Do You Wanna Know a Secret? 2001 Review
Do You Wanna Know a Secret? 2001
Directed by: Thomas Bradford
Starring: Chad Allen, Jeff Conway, Jack McGee
Review by Luisito Joaquín González
When I was a young dumb teenager, I remember that I fell madly in love with an older woman. I was too scared to ask her out, but we spent loads of time together and my heart used to beat like a UFC afterparty. One time we got drunk on cheap cider and in a final attempt to make her mine, I sung her the Billy J. Kramer hit, Do you wanna know a secret? Anyway, when the key line of, ‘I’m so in love with you‘ dropped I serenaded her emphatically. She smiled in a mocking way, finished the drink that I paid for and went home without batting an eyelid. I never saw her again.
I was hopeful that this overlooked genre entry, which was titled after that song, might solve some of the deep-rooted confidence issues that have haunted me since that fateful day. Perhaps my experience with those words might be a bit more enjoyable this time around and maybe, just maybe, I would be able to leave the past behind and start my life again… Weep
A year after Beth’s boyfriend is brutally hacked to death, she decides to take a weekend away with her new beau and four buddies. Almost as soon as they arrive, a masked killer turns up and begins slashing his way through them, leaving the words, Do you wanna know a secret, beside each corpse. Who could be the killer and what is the secret?
If I may, I’d like to remind you of the opening to the film, Reservoir Dogs. Instead of setting up the introduction of a protagonist in a typical fashion, we meet a whole group of characters that are sitting around a table drinking coffee. Even if no clear tone is being set by what we see, the dialogue is so intriguing and well written that we can’t take our eyes away from the screen. Now I know that it’s unfair to compare Do You Wanna Know a Secret to Quentin Tarrantino’s breakout motion picture, but I did so to underscore the importance of developmental dialogue.
Thomas Bradford’s slasher leaves us in the hands of a pack of one dimensional players for the first forty minutes and despite only finishing this last night, I can’t remember a single word or sentence that any of them said. I’ve overhead conversations on trains that are more engaging, which leaves us with a chunk of tedium that would fail to maintain the attention span of a cyborg. I often gripe about poor attempts at slapstick in horror movies, but I would probably rather that than what feels like a lifetime of nonsensical chatter between people that are absolute nobodies to us. They flirt, they dance, they argue and they pose, but they have the chemistry of strangers and the intrigue of a dishwasher.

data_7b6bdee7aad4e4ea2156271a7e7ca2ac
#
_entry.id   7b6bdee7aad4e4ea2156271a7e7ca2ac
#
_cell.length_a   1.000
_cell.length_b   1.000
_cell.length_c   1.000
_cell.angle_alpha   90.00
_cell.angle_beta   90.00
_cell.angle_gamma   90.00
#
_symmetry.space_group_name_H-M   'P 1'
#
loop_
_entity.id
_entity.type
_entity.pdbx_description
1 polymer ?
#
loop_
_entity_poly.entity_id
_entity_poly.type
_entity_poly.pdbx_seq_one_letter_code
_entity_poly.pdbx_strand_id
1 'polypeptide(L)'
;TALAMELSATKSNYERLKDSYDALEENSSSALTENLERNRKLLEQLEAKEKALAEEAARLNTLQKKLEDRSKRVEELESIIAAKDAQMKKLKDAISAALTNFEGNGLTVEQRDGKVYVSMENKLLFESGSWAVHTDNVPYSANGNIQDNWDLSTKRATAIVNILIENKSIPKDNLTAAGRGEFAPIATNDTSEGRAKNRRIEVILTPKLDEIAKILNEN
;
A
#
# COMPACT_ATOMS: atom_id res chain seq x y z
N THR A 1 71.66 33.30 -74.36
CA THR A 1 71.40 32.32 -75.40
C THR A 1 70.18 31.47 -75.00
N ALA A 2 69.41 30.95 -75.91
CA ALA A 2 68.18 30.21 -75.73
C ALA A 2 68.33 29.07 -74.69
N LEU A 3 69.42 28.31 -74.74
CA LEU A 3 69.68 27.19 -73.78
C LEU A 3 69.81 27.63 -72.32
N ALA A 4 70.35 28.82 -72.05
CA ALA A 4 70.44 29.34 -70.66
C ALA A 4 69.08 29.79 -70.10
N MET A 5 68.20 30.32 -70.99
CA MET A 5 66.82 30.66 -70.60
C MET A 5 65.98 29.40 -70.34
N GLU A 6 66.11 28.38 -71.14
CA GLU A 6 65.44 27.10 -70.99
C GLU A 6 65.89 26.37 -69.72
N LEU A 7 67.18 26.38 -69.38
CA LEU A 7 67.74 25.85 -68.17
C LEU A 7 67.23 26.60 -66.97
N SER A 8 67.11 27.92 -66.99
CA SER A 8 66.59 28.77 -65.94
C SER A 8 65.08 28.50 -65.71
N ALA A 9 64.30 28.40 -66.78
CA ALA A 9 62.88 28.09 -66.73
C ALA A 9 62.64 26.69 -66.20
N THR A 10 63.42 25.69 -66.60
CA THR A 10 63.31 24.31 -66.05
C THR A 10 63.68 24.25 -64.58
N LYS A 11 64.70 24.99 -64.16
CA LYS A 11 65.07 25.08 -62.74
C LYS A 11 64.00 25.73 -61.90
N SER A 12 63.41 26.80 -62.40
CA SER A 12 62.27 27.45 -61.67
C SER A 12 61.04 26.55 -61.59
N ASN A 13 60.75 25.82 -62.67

I’d completely lost interest by the time that the killer started slashing, but to be fair, they gave him an exceptional mask, which reminded me of the Tor Johnson one from Small Town Massacre. The kill scenes are delivered in ways that eliminate the chances of suspense and there’s not much gore either. Most slasher flicks give us a unique weapon or a method of murder that makes them stand out. Secret doesn’t bother with that though and does everything in the driest way possible. We finally arrive at the build up to the conclusion and the stupidity continues as the killer murders a police chief for no apparent reason in the toilets of a jailhouse. Our Reese Witherspoon wannabe final girl witnesses this and looks on as the masked assailant drives off in a rusty pick up truck. If you were left in that same position, outside a Police station, would you a) turn around and tell an armed law enforcement officer what you’d seen or b) take off after the murderous maniac alone with no weapon? Take a guess as to what she does. This all leads to a revelation scene that has been ripped off from Embalmed and then we learn the ‘secret’, which has the impact of a dandelion.
So was there anything that impressed me? Well, the photography was energetic in places and Jack McGee and Jeff Conway did what was asked of them with the limited script. It was just that I was disappointed, because such a clearly well funded picture should have been capable of so much more. Ideas for movies don’t always work, but this one didn’t even do the basics properly. With minimal gore, unattractive females and yawn inducing plot delivery, I really couldn’t wait for the final credits to roll.
So did this assist me in my issues with rejection from so long ago? No. Instead, I went on Facebook and looked up that girl to see what she was like eighteen-years later. Six kids, twice divorced and a figure that would scare a sumo wrestler. I had a lucky escape… 😉
Killer Guise: √√√
Final Girl: √